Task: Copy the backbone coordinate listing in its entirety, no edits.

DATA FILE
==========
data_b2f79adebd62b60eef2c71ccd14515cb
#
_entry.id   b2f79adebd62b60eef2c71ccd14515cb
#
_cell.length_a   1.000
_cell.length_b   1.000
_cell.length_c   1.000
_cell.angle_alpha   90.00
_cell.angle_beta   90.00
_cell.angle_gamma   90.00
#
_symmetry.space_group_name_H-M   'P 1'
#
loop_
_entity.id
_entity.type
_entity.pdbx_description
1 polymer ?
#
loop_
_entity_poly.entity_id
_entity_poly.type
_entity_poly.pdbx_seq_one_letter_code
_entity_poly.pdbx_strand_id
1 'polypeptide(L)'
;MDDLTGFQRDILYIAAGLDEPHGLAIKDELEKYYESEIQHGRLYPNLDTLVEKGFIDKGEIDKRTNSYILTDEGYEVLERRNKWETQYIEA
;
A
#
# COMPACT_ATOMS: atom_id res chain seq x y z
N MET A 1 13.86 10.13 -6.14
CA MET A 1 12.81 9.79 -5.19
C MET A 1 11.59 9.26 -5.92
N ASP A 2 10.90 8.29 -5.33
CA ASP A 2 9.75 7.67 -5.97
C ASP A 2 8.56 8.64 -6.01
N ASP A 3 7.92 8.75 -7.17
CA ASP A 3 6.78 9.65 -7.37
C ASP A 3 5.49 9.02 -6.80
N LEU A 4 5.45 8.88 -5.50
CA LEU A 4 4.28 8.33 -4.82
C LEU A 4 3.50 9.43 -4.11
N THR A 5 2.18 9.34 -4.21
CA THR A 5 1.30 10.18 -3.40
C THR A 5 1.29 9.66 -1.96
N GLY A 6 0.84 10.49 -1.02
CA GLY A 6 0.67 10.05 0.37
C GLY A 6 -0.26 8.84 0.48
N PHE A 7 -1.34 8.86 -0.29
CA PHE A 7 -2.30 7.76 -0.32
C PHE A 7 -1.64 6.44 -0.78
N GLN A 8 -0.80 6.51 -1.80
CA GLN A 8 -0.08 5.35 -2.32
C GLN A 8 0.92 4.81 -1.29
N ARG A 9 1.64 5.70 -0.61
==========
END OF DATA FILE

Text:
data_b2f79adebd62b60eef2c71ccd14515cb
#
_entry.id   b2f79adebd62b60eef2c71ccd14515cb
#
_cell.length_a   1.000
_cell.length_b   1.000
_cell.length_c   1.000
_cell.angle_alpha   90.00
_cell.angle_beta   90.00
_cell.angle_gamma   90.00
#
_symmetry.space_group_name_H-M   'P 1'
#
loop_
_entity.id
_entity.type
_entity.pdbx_description
1 polymer ?
#
loop_
_entity_poly.entity_id
_entity_poly.type
_entity_poly.pdbx_seq_one_letter_code
_entity_poly.pdbx_strand_id
1 'polypeptide(L)'
;MDDLTGFQRDILYIAAGLDEPHGLAIKDELEKYYESEIQHGRLYPNLDTLVEKGFIDKGEIDKRTNSYILTDEGYEVLERRNKWETQYIEA
;
A
#
# COMPACT_ATOMS: atom_id res chain seq x y z
N MET A 1 13.86 10.13 -6.14
CA MET A 1 12.81 9.79 -5.19
C MET A 1 11.59 9.26 -5.92
N ASP A 2 10.90 8.29 -5.33
CA ASP A 2 9.75 7.67 -5.97
C ASP A 2 8.56 8.64 -6.01
N ASP A 3 7.92 8.75 -7.17
CA ASP A 3 6.78 9.65 -7.37
C ASP A 3 5.49 9.02 -6.80
N LEU A 4 5.45 8.88 -5.50
CA LEU A 4 4.28 8.33 -4.82
C LEU A 4 3.50 9.43 -4.11
N THR A 5 2.18 9.34 -4.21
CA THR A 5 1.30 10.18 -3.40
C THR A 5 1.29 9.66 -1.96
N GLY A 6 0.84 10.49 -1.02
CA GLY A 6 0.67 10.05 0.37
C GLY A 6 -0.26 8.84 0.48
N PHE A 7 -1.34 8.86 -0.29
CA PHE A 7 -2.30 7.76 -0.32
C PHE A 7 -1.64 6.44 -0.78
N GLN A 8 -0.80 6.51 -1.80
CA GLN A 8 -0.08 5.35 -2.32
C GLN A 8 0.92 4.81 -1.29
N ARG A 9 1.64 5.70 -0.61